Actions

Chinese intelligence officer arrested in attempt to steal GE Aviation trade secrets

Posted: 8:21 PM, Oct 09, 2018
Updated: 2018-10-13 00:47:06Z
Affidavit: Chinese spies targeted GE Aviation

CINCINNATI -- In a move the New York Times descibed as "a dramatic escalation of the Trump administration’s effort to crack down on Chinese spying," United States authorities charged a Chinese intelligence officer with attempting to steal trade secrets belonging to the Cincinnati-based GE Aviation.

Xu Yanjun, also known as Qu Hui and Zhang Hui, was extradited from Belgium to the U.S. Tuesday on two counts each of conspiring and attempting to commit economic espionage and theft of trade secrets, Department of Justice officials and other federal authorities announced in a Cincinnati news conference Wednesday. Xu is the first Chinese intelligence agent ever extradited to the U.S. to stand trial.

WCPO first reported about the investigation Tuesday after uncovering a then-sealed affidavit filed in March by FBI Special Agent Bradley Hull. The affidavit, which had been briefly posted on federal document storage site PACER, requested a judge's approval to continue an investigation into Xu's interactions with employees of three aviation-based companies.

Among them was GE Aviation, which produces various aerial vehicles and technologies for the U.S. military.

According to Hull, Xu approached representatives of each company intending to obtain information and passed it on to "a Chinese company that engages in the research, development, production, and sale of exhaust turbochargers, engine valves, cooling fans, and other engine parts."

Xu is a deputy division director in the Ministry of State Security, the Chinese intelligence agency. According to the indictment, Xu targeted aviation companies inside and outside the U.S. for trade secrets and other information starting in December 2013 -- possibly earlier. He identified experts working for those companies and recruited them to travel to China, often under the guise of delivering a university presentation. 

"This case is not an isolated incident," assistant Attorney General John Demers said. "It is part of an overall economic policy of developing China at American expense. We cannot tolerate a nation's stealing our firepower and the fruits of our brainpower. We will not tolerate a nation that reaps what it does not sow."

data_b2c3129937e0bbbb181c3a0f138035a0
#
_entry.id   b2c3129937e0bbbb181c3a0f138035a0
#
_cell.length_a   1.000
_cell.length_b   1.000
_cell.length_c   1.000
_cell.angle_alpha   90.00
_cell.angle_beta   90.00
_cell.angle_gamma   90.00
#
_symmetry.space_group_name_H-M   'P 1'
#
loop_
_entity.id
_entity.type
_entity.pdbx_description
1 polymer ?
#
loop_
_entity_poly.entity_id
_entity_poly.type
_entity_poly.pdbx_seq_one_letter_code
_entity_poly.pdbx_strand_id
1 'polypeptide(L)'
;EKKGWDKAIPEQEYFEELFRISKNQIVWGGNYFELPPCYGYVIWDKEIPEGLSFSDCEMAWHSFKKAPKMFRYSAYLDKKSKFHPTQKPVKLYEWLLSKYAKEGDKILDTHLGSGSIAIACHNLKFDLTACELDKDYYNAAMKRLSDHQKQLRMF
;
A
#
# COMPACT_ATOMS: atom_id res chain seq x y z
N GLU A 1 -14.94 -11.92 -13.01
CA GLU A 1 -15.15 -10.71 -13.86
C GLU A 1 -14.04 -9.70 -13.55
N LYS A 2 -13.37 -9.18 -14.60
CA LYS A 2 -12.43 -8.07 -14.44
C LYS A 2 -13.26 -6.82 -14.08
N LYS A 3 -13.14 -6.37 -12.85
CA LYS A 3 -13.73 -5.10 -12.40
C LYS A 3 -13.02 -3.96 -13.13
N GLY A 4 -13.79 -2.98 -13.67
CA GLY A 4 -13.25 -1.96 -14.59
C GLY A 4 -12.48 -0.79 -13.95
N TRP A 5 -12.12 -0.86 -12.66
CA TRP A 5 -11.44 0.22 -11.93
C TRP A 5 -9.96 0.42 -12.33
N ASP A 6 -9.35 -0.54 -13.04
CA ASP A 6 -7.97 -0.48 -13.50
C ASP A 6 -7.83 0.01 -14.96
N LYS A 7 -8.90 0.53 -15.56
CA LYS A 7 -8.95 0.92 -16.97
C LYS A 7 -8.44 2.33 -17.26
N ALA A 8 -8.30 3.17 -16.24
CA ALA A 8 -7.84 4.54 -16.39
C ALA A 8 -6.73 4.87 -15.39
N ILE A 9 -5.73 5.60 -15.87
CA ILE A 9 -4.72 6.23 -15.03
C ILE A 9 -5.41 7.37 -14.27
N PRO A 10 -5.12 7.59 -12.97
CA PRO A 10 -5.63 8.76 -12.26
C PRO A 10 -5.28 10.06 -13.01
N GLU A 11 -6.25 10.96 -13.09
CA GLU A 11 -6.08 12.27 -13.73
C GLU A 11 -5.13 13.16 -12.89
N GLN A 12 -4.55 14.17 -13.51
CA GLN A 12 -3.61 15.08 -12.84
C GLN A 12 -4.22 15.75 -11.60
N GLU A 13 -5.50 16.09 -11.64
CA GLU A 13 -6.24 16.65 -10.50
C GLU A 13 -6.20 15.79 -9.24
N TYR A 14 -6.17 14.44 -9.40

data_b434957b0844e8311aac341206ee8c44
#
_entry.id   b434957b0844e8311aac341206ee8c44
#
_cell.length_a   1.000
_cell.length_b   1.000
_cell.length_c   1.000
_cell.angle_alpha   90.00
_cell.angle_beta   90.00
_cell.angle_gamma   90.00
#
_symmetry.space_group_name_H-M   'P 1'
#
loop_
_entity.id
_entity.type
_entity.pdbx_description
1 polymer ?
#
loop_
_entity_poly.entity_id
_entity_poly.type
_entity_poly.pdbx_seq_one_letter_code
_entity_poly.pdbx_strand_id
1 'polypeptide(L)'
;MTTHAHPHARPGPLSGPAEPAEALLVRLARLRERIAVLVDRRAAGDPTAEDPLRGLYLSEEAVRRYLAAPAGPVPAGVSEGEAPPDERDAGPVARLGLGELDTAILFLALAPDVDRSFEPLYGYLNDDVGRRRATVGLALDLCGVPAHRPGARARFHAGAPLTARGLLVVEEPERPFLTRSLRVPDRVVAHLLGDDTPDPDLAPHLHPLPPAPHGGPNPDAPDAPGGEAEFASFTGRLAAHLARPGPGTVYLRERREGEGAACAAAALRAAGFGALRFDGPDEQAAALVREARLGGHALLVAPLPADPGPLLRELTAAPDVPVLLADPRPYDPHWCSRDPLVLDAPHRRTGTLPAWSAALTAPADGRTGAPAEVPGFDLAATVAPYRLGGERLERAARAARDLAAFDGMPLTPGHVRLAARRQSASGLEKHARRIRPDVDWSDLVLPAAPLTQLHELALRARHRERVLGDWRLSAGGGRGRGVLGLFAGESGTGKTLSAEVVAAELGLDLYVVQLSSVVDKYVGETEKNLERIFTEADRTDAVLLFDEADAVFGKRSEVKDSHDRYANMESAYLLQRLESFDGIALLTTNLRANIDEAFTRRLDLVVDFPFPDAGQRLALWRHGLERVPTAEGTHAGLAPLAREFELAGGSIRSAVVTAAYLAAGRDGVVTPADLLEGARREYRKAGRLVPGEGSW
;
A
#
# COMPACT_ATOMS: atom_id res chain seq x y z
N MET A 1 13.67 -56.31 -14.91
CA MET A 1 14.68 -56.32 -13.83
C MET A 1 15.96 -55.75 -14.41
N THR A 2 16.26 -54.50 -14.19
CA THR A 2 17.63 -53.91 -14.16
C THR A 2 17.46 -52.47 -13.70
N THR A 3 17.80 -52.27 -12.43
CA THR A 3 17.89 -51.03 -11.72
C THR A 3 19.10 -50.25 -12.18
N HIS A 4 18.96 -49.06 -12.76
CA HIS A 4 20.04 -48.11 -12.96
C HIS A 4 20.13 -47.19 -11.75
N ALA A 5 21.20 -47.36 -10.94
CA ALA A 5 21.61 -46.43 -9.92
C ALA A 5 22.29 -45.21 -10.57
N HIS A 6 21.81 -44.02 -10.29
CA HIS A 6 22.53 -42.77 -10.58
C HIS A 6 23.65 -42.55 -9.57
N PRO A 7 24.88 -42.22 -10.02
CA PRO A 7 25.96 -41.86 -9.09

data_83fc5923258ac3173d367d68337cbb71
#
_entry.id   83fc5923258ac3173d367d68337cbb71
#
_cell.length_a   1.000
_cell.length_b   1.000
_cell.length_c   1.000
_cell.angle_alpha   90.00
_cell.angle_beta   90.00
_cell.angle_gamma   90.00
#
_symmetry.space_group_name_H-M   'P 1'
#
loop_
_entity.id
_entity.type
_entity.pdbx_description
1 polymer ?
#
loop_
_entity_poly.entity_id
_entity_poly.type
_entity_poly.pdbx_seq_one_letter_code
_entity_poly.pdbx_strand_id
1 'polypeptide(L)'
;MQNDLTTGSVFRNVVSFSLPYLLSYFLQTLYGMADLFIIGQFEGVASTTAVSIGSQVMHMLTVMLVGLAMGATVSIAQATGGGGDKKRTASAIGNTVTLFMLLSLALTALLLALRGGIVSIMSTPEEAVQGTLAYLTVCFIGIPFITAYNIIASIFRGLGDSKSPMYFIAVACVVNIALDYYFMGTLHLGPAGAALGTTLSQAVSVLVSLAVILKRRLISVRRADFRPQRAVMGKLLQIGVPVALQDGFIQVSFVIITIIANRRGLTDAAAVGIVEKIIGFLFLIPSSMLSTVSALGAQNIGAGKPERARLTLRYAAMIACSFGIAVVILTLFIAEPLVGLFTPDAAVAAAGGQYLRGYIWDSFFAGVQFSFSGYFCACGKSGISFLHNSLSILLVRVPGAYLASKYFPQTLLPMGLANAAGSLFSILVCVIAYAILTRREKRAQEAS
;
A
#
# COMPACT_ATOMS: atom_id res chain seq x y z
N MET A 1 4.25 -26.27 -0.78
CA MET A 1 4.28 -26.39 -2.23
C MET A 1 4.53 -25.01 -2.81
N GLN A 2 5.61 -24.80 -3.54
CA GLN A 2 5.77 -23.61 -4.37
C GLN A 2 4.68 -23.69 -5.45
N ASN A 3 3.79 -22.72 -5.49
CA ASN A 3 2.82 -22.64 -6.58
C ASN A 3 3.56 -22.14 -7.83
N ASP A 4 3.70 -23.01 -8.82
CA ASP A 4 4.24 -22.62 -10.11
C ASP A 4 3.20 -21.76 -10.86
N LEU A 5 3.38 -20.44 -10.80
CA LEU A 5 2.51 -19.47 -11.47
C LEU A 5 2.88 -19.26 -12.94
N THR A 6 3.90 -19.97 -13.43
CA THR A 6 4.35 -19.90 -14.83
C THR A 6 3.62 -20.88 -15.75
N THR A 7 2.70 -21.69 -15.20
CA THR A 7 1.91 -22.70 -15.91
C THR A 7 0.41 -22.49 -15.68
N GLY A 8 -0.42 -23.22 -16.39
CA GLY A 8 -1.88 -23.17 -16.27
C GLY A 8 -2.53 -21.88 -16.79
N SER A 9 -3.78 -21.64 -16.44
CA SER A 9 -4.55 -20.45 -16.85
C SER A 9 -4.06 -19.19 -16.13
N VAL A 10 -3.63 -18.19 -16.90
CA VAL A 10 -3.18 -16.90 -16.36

You can read the now-unsealed federal document below:

Chinese Spy Criminal Complaint by WCPO Web Team on Scribd

The investigation had been going on for more than a year, according to U.S. Attorney Benjamin Glassman. He said a GE Aviation employee met with Xu in China and continued to communicate with him after returning to the U.S., which matched Hull's warrant request from March. According to that document, Hull believed Xu had recruited that employee the usual way -- inviting him to present at a Chinese university -- and, once he came to China, took information subject to "export controls" off the man's computer.

(For information to be export-controlled means it cannot be freely shared with other countries, often for reasons of national security.)

FBI officers obtained their communications and Xu's communications with others connected to the scheme. 

"For months, GE Aviation has cooperated with law enforcement in this matter," company representatives wrote Tuesday in a statement. "The impact to GE Aviation is minimal thanks to early detection, our advanced systems and internal processes and our partnership with law enforcement."

The employee in question no longer works for the company, they added.

Authorities arrested Xu in Belgium on April 1; he was indicted by a federal grand jury in Ohio before being extradited. This is the first time a Chinese MSS officer has been extradited to the United States to face trial, Glassman said.

FBI Counterintelligence Assistant Director Bill Priestap said the case "exposes the Chinese government's direct oversight of economic espionage against the United States."

If convicted, Xu faces as much as 15 years in prison for conspiring and attempting to commit economic espionage and 10 years for theft of trade secrets. 

"Innovation in aviation has been a hallmark of life and industry in the United States since the Wright brothers first designed gliders in Dayton more than a century ago," Glassman said. "U.S. aerospace companies invest decades of time and billions of dollars in research. This is the American way.

"In contrast, according to the indictment, a Chinese intelligence officer tried to acquire the same, hard-earned innovation through theft. This case shows that federal law enforcement authorities can not only detect and disrupt such espionage, but can also catch its perpetrators."

Xu will go on trial in federal court in Cincinnati, Glassman said. He was booked into the Butler County Jail Wednesday.